Year Two (Spring): Real-World Leadership with Alumnus Mark Weinsten (1 unit)
Sophomore student-athletes, who want to be seen as emerging leaders within their teams, join alumnus Mark Weinsten for a discussion about how leadership as a student-athlete can translate into the workplace. Weinsten is the Managing Director of Berkeley Research Group in Boston, and was recently interim CEO of Manischewitz.
Year Three (Fall): A Conversation with the Director of Athletics
Junior student-athletes will have the opportunity to have a conversation with Carnegie Mellon Associate Vice President of Student Affairs and Director of Athletics Josh Centor, who will facilitate a conversation about leadership and how his athletic experiences have helped shape his life and role at the university.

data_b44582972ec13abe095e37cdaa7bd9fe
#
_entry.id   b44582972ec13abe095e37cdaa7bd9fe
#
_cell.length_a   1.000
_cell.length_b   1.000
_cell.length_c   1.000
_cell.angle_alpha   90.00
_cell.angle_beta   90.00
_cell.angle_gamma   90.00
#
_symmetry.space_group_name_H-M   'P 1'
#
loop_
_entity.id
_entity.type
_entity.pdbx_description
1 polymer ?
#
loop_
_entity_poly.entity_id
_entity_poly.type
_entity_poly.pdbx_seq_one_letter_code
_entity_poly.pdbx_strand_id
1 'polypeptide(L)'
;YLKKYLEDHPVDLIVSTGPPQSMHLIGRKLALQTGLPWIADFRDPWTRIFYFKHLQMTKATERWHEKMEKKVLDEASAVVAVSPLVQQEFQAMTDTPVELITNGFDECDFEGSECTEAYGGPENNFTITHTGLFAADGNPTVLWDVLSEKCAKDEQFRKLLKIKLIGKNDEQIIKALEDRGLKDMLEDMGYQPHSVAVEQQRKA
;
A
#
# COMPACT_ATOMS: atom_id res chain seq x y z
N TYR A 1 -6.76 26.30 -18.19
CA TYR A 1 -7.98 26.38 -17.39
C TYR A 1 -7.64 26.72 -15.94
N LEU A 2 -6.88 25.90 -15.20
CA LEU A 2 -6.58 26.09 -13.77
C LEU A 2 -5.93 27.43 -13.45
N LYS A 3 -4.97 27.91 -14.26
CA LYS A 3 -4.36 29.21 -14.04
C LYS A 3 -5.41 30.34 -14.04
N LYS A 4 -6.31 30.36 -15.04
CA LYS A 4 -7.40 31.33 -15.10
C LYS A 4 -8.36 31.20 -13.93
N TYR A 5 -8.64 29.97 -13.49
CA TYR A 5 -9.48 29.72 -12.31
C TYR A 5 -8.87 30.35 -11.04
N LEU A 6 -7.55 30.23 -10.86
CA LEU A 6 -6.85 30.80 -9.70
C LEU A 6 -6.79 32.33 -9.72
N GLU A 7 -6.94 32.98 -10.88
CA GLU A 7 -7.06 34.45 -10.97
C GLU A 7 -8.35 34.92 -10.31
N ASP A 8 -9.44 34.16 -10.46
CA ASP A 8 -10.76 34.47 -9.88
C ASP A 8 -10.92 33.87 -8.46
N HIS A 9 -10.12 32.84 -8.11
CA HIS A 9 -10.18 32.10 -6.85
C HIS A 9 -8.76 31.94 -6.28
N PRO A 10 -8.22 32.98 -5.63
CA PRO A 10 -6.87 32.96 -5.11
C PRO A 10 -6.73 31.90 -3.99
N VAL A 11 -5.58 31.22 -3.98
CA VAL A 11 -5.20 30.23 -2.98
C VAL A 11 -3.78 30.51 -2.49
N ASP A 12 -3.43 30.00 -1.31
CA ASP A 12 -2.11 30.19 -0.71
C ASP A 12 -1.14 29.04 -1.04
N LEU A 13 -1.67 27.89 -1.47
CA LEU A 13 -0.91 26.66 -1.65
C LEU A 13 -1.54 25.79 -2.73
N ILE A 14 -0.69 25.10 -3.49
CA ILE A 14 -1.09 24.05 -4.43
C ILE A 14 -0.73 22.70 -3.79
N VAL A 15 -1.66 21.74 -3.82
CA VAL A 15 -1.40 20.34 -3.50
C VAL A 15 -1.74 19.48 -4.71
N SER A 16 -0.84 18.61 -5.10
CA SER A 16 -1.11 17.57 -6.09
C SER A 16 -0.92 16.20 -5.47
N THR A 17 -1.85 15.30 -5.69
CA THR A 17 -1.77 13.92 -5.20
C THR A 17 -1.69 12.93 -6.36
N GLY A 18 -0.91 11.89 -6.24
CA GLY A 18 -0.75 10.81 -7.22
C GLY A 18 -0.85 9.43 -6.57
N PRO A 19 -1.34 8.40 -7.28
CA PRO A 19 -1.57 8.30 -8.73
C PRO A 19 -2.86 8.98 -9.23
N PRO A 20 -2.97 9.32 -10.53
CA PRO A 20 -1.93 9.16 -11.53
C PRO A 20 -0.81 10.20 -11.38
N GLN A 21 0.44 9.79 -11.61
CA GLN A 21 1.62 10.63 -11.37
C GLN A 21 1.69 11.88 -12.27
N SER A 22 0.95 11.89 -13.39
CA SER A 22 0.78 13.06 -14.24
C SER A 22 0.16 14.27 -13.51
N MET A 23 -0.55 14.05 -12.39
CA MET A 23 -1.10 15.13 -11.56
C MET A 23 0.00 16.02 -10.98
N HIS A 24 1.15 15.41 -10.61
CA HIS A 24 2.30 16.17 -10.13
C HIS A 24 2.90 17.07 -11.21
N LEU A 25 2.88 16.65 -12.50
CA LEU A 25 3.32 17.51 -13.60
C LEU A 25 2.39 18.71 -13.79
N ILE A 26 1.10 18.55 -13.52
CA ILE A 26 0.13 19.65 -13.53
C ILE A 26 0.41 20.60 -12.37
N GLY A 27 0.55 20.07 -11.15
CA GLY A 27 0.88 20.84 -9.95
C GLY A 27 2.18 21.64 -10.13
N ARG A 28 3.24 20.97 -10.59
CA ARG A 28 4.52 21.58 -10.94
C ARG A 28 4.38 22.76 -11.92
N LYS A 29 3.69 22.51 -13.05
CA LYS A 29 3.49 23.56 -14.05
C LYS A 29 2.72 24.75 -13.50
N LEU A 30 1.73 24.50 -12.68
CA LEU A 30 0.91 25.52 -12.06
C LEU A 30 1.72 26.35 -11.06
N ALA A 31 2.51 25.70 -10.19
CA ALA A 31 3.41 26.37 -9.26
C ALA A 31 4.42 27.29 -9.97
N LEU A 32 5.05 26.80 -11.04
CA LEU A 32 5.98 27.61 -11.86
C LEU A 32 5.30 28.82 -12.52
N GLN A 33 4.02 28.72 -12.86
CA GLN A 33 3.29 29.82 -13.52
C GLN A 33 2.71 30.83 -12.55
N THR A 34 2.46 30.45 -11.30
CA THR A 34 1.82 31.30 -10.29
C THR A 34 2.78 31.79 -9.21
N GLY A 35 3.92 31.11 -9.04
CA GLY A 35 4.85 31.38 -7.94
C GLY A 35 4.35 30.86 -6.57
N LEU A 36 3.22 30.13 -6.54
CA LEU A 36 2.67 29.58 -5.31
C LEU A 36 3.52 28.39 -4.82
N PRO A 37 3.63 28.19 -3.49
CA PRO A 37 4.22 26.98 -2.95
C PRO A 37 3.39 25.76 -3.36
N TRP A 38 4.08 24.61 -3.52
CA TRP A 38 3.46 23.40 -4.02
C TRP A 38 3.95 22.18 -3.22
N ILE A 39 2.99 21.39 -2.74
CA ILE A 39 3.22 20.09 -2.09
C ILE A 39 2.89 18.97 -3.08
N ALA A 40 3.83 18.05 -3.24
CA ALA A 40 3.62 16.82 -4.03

Year Three (Spring): Defining Individual Leadership (1 unit) – Buddy Hobart
Junior student-athletes with at least four units of core curriculum completed are eligible to participate in DISC Assessment training with Buddy Hobart, President and CEO of Solutions21 and Tartan Men’s Basketball alum. The student-athletes complete an individual leadership assessment through this program and Hobart leads a discussion on the different types of leadership that exist. He stresses the importance of understanding your own style while appreciating differing approaches to leadership, and the strengths and weaknesses of both.
Year Four (Fall): Captains – Leading and Motivating (1 unit) – Greg Shelley (Captain’s Circle)
A leadership session specifically designed for captains, this session will connect the captains from all the sports for an engaging session about how to lead and motivate a variety of different individuals. Topics covered will include in-depth looks at different styles of leadership, emotional intelligence, and successful ways to motivate others.